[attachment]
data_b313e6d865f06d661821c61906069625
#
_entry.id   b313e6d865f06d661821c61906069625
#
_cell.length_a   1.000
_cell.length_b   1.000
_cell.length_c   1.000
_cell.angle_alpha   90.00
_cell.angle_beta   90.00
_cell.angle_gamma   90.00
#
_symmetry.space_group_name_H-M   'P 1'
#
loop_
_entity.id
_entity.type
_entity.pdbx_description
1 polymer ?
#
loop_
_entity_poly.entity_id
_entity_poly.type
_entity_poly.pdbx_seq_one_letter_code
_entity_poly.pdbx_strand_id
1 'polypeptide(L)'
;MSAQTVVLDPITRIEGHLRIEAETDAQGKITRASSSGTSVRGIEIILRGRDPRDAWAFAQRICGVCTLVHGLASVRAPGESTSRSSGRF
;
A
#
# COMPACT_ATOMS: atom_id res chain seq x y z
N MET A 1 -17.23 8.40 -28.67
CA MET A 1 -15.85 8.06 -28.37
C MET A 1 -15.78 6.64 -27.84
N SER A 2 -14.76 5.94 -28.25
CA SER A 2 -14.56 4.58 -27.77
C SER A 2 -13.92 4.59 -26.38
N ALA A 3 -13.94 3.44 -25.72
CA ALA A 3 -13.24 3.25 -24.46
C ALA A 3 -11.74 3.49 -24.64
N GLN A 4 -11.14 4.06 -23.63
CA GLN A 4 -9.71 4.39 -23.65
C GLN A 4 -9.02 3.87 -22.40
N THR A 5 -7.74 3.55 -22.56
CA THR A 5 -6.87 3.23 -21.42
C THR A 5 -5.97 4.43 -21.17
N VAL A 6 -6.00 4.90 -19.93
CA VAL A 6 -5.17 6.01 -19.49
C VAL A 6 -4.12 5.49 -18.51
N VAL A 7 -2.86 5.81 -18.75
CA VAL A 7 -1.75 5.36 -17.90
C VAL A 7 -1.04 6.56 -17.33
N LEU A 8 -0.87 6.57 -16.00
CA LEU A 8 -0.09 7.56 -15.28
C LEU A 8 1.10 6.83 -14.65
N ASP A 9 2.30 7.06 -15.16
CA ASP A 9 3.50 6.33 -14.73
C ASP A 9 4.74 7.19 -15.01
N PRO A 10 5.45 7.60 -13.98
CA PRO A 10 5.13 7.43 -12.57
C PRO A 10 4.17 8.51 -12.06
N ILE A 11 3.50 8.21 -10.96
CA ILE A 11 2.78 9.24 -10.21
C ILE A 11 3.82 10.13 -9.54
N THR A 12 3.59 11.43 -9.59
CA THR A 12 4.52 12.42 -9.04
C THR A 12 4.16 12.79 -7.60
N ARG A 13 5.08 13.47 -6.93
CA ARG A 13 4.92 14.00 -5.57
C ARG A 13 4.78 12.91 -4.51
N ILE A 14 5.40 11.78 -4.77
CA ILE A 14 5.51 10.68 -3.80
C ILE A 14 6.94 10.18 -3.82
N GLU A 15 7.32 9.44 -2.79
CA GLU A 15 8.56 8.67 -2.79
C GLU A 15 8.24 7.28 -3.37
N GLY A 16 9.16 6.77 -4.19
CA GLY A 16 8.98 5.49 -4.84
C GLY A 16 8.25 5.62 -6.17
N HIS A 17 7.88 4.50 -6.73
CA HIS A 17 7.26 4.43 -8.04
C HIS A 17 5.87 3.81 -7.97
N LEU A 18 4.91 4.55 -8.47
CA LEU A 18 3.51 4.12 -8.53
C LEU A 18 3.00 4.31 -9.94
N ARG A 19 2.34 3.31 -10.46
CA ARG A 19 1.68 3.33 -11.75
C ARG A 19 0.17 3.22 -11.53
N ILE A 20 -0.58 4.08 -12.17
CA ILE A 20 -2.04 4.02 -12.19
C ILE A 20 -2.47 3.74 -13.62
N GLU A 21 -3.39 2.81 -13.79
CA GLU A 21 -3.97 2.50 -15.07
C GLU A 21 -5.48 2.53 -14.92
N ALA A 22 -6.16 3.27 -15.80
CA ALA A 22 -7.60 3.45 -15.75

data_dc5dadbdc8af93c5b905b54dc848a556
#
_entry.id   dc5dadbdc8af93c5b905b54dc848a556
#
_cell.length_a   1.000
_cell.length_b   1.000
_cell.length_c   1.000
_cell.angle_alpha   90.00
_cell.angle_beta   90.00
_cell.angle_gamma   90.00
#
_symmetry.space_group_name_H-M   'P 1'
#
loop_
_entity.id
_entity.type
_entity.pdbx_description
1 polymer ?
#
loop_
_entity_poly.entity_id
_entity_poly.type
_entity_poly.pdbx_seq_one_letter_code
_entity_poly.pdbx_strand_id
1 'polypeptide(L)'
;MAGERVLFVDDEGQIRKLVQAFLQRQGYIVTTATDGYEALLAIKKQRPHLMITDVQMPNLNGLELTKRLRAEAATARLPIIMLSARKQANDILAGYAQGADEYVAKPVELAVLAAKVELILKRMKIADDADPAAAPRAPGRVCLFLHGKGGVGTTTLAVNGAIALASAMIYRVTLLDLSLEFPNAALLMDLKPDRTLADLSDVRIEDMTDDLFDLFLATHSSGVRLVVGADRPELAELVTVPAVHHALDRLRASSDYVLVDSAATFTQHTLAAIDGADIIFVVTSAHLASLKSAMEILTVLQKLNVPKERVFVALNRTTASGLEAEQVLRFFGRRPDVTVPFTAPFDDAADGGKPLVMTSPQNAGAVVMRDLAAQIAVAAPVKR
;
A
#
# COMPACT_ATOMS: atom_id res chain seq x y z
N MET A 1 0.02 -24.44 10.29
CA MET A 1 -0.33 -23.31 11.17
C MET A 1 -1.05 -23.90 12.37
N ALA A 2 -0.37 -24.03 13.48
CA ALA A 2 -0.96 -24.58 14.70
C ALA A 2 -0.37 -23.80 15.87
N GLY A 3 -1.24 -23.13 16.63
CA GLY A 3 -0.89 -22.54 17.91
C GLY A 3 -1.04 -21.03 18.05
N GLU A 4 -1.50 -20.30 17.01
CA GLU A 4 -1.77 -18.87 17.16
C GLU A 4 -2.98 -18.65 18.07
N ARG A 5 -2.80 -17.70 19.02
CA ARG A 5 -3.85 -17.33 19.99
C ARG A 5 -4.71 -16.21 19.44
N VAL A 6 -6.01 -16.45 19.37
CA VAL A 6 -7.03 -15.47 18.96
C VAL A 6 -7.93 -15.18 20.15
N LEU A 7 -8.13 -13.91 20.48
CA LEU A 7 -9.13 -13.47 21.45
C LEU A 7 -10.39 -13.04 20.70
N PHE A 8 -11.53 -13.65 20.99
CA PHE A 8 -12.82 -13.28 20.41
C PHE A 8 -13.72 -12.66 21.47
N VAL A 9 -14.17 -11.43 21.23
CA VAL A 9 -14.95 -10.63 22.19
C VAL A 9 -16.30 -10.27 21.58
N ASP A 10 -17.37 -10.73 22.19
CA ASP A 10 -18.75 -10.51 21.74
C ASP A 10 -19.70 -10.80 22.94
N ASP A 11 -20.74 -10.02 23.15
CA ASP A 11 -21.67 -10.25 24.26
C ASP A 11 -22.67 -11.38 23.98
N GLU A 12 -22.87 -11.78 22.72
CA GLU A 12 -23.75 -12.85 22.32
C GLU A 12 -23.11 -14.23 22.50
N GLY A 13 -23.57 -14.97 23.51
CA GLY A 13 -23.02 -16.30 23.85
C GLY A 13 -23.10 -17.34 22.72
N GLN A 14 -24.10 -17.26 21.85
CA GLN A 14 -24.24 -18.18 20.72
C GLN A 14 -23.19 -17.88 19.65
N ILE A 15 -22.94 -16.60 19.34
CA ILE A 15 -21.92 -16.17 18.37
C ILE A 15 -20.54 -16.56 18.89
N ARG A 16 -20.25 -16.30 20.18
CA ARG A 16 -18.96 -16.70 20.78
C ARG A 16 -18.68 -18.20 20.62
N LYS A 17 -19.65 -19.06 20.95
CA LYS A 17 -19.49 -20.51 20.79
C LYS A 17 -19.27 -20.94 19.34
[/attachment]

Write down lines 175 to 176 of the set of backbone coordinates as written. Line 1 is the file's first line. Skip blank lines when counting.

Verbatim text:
CA LYS A 17 -19.49 -20.51 20.79
C LYS A 17 -19.27 -20.94 19.34